Growing is the ultimate aim of every developer. Growing to understand how tools or systems work under the hood, going beyond the basics into deeper things or having a holistic understanding of the technologies you associate yourself which is truly the ultimate goal. The aim (to grow) is pretty much known by a lot of persons but the "HOW" of going about growing is what a lot of persons either don't fully understand, unknowingly ignores or totally are ignorant about. What is the best way to approach learning as a developer? How can we optimize learning to get the best possible results to help us grow, move to the next level of expertise and solve complex problems?
Over the years, computer scientist and engineers have solved software related problems repeatedly and have come up with series of solutions for solving these problems. Some have gone further to organize their approach to solving this reoccurring problems and these solutions have come to be termed design patterns - an approach to solving particular problems. In similar light, learning is a common "problem" that everyone must "solve" and luckily for us (everyone trying to gain expertise) the road from novice to expert is one that has being journeyed by many who are today experts in the field and even studied by some. Learning over the years has being deconstructed and we now have a road map that has proven to be reliable for learning new skills and growing to become an expert. This article is an attempt to share some of the insights discovered on how best to learn and I trust you're equally excited as I was writing this piece to discover how to go about learning as a developer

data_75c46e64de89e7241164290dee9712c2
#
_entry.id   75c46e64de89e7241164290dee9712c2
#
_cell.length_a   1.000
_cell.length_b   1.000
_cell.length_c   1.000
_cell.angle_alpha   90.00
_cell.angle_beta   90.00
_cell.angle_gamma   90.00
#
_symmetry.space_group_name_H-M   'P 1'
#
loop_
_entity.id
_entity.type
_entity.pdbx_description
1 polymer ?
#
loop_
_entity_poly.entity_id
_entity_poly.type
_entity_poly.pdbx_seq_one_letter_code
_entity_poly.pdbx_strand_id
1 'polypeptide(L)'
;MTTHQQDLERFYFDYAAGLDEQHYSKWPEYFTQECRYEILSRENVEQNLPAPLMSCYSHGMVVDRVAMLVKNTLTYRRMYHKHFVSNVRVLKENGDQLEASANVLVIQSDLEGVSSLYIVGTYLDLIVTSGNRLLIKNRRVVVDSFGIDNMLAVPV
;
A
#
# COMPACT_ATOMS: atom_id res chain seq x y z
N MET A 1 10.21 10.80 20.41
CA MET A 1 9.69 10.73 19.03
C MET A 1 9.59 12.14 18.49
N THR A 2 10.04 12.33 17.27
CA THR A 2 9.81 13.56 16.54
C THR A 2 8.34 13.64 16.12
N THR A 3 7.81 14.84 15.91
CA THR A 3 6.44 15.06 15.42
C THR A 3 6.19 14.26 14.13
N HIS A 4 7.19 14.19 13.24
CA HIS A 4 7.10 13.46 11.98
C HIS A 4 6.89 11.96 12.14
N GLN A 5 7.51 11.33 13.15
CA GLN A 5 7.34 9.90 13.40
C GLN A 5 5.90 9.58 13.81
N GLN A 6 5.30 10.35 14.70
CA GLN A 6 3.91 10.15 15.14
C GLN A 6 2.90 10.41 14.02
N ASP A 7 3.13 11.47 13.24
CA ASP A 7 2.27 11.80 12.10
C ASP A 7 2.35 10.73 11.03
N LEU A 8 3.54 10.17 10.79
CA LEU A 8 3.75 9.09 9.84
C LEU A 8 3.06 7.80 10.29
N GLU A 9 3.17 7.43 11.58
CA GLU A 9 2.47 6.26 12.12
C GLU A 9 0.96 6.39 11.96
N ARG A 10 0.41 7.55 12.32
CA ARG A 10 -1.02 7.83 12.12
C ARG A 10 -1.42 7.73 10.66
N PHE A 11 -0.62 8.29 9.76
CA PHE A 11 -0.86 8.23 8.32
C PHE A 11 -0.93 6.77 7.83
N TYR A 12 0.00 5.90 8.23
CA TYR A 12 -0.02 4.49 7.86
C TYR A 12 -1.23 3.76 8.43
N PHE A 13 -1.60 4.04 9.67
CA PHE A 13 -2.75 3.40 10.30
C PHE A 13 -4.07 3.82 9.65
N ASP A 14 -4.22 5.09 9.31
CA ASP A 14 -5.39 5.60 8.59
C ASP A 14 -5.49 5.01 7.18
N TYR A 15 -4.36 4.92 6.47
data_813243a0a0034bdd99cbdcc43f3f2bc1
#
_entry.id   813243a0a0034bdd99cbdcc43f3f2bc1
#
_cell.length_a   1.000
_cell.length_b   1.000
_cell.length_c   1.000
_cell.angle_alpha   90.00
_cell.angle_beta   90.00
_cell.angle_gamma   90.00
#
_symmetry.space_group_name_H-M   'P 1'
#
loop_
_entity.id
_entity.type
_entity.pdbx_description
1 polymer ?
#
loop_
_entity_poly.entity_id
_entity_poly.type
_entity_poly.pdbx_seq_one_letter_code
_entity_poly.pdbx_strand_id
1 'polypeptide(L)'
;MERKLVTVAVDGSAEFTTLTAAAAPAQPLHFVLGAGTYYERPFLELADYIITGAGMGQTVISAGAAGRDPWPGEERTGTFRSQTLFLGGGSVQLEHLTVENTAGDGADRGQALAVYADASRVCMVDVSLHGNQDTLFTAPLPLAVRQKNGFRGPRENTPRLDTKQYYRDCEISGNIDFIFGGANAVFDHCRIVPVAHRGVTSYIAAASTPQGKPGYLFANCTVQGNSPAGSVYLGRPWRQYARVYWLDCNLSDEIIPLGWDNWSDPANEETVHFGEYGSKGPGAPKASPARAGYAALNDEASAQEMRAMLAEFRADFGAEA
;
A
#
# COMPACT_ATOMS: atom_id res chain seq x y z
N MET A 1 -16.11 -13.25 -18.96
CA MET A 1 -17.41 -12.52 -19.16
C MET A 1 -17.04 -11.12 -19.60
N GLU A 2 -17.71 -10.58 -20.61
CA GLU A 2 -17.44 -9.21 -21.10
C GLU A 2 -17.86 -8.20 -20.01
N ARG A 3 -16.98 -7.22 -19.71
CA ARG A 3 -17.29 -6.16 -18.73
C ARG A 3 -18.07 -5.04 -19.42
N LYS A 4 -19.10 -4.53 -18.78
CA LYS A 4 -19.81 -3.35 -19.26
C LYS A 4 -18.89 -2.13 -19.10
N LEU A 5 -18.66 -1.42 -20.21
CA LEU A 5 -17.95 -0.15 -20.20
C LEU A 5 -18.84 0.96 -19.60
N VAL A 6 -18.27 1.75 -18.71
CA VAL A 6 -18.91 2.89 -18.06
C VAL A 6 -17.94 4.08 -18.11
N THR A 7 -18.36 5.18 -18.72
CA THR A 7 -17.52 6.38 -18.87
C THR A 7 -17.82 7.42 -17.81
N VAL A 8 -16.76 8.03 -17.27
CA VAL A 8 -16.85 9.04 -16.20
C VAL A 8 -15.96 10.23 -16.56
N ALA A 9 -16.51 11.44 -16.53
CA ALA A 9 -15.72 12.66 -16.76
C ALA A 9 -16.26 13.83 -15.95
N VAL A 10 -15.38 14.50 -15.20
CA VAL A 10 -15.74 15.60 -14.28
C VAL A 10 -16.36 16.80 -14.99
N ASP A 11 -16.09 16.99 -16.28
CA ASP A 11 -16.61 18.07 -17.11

The Dreyfus model for skill acquisition is a model developed by the Dreyfus brothers (Staurt and Hubert Dreyfus) and it breaks down the journey from novice to expertise for any skill set into 5 levels;
- Advanced Beginners
The Novice is the first step for the model. A novice is a skill practitioner that is just starting out and has very little or No experience actively practicing a particular skill, the most import trait of a novice is that they are experience deficient (obviously because they are just starting out). To be successful at practicing the skill at which they are novices, the novice requires specific rules to follow showing them what to do to get things done.